Being ‘Army strong’ gets weak backing with Obama’s strategy

Equipment plans left behind as technology forges ahead

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The Army is coming out of a decade of war beat up and strapped for cash.

The force that arguably did most of the fighting in Iraq and Afghanistan, and suffered the most casualties, now finds itself in a new conflict.

It has begun a round of soul-searching and bureaucratic battles to determine its place in the Obama administration’s new military strategy, which celebrates the global striking power of air and sea forces and downplays the chance of another major land war.

After spending huge amounts of money on equipment to fight terrorists, the Army has none to truly modernize itself with new core platforms such as attack helicopters and battle tanks.

“We have an opportunity to take this experience in Iraq and Afghanistan and really achieve dominance on the ground, just like the Air Force achieved with the F-22 and F-35 and the Navy has achieved with its modern fleet of carriers,” said retired ArmyMaj. Gen. Robert Scales.

The Army has to rely upon the AH-64 Apache (above) as well as the OH-58 Kiowa Scout because the next-generation Comanche helicopter has been canceled. (Associated Press)

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The Army has to rely upon the AH-64 Apache (above) as well ... more >

“But for whatever reason, the Army is going to go into the future with no major platform modernization that I can see. It’s entirely likely that my grandchildren, should they choose to go in the Army, will be fighting with equipment I was using when I was a captain.”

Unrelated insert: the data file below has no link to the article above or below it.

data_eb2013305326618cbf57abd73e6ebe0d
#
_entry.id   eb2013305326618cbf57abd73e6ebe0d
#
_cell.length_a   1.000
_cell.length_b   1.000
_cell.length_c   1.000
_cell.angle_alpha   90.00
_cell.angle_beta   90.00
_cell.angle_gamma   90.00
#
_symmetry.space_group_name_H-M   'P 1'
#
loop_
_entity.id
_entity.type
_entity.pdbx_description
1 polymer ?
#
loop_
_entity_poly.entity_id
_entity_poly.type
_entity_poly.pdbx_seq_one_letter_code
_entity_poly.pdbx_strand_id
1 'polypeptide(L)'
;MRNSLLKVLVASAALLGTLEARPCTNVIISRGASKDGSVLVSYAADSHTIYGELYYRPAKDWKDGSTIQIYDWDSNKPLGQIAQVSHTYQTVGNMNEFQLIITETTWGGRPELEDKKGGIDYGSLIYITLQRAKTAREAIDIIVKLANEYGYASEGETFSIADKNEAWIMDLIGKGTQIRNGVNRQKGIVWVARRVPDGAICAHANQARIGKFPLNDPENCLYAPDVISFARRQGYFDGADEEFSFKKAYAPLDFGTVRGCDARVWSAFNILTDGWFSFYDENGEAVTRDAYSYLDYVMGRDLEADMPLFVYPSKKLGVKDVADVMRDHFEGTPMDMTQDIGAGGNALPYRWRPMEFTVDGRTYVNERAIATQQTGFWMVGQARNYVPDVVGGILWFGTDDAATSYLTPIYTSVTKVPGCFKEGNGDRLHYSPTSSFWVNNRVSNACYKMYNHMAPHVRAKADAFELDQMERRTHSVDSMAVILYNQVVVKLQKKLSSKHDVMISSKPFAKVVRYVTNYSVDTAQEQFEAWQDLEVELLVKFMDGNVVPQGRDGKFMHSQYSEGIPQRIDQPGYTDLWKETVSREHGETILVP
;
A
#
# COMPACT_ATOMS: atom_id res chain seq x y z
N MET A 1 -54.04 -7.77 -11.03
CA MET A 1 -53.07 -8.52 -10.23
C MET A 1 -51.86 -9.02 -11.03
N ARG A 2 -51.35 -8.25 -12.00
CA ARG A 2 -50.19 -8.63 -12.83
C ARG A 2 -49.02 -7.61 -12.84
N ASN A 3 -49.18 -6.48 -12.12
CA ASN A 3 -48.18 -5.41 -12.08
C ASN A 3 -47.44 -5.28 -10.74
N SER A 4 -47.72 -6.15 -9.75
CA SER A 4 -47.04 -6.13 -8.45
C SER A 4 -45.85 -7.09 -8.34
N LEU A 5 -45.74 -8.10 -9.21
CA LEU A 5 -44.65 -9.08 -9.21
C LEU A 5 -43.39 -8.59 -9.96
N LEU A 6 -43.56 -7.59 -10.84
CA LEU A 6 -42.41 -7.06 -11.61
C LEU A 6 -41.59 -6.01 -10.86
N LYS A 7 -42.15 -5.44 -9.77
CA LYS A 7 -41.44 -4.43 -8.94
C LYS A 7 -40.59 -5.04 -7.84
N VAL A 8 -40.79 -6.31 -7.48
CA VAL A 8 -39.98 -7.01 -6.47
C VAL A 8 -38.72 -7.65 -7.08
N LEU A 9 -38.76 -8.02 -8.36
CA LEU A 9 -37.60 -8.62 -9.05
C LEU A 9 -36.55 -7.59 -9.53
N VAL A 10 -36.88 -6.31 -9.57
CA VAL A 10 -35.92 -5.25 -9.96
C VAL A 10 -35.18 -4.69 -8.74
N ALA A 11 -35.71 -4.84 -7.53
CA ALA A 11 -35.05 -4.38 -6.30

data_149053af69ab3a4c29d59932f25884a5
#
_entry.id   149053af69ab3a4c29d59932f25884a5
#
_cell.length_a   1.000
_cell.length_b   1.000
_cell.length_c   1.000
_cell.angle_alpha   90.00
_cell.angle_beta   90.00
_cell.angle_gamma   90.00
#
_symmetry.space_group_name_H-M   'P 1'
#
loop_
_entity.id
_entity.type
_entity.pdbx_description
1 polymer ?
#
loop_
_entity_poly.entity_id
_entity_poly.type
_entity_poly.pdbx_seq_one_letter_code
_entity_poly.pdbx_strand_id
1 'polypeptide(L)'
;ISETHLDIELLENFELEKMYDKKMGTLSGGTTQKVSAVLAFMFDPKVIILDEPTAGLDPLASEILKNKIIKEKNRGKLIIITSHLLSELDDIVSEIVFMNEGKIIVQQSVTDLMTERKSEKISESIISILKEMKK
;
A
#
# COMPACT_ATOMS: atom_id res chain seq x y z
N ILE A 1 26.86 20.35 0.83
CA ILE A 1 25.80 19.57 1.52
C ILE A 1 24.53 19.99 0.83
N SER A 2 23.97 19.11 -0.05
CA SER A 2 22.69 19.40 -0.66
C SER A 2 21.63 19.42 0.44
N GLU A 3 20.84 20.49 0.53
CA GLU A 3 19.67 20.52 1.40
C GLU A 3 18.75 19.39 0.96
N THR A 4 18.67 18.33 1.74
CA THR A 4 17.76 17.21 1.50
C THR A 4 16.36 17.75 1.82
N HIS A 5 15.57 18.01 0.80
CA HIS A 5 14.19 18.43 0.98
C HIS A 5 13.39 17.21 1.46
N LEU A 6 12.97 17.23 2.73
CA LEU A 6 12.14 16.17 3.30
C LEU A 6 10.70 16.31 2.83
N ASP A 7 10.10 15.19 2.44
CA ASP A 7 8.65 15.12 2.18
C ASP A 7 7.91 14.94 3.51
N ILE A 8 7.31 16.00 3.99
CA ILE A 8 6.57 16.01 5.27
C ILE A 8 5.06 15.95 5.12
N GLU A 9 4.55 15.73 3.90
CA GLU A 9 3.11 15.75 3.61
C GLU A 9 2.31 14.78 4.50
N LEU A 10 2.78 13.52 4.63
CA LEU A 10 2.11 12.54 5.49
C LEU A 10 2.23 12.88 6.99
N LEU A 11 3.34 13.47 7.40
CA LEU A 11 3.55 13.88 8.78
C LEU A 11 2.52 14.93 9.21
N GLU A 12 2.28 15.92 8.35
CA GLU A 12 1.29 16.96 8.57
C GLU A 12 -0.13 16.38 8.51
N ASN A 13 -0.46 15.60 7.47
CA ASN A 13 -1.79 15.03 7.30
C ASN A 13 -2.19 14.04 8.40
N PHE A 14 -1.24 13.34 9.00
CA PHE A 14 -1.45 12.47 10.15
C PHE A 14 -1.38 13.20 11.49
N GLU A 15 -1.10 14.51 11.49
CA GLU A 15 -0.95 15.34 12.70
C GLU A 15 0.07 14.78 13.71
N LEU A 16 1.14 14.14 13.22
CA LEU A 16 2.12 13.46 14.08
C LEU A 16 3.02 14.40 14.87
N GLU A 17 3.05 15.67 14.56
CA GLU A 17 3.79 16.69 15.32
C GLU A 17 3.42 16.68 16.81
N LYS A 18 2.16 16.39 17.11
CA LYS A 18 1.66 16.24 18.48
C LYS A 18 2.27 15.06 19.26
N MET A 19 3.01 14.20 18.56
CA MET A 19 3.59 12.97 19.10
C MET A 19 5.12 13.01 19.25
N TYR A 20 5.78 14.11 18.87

The Army’s share of the total defense budget grew significantly over the past decade. The nation’s largest military branch spent billions of dollars on the health care and salaries of its soldiers, and the active roster ballooned from 480,000 to more than 570,000.

More billions were spent on the never-ending quest to protect soldiers by providing superarmored vehicles, special body armor, and bomb-detection and sophisticated surveillance gear.

Today, as the fog of war is clearing, the Army sees that something is missing. Though upgraded with new technology, its front-line combat systems are stuck in the post-Vietnam, Cold War era of the 1980s. Its budget is set to stay around $134 billion next year, with procurement falling by $1.3 billion from $19.5 billion this year.

As money moved out of procurement and into counterterrorism, the Army’s future moved to the casualty list.

‘List of failed programs’

The next-generation Comanche helicopter has been canceled. The Army will continue to rely on the OH-58 Kiowa scout and AH-64 Apache.

There is no planned successor for the M1 Abrams tank.

The Army’s ambitious Future Combat System (FCS), a mix of land and air combat assets, is gone because of delays, cost overruns and budget constraints.

The George W. Bush administration killed the Crusader artillery piece as too Cold War-ish, despite Army arguments that it would deliver precision strikes to protect land forces.

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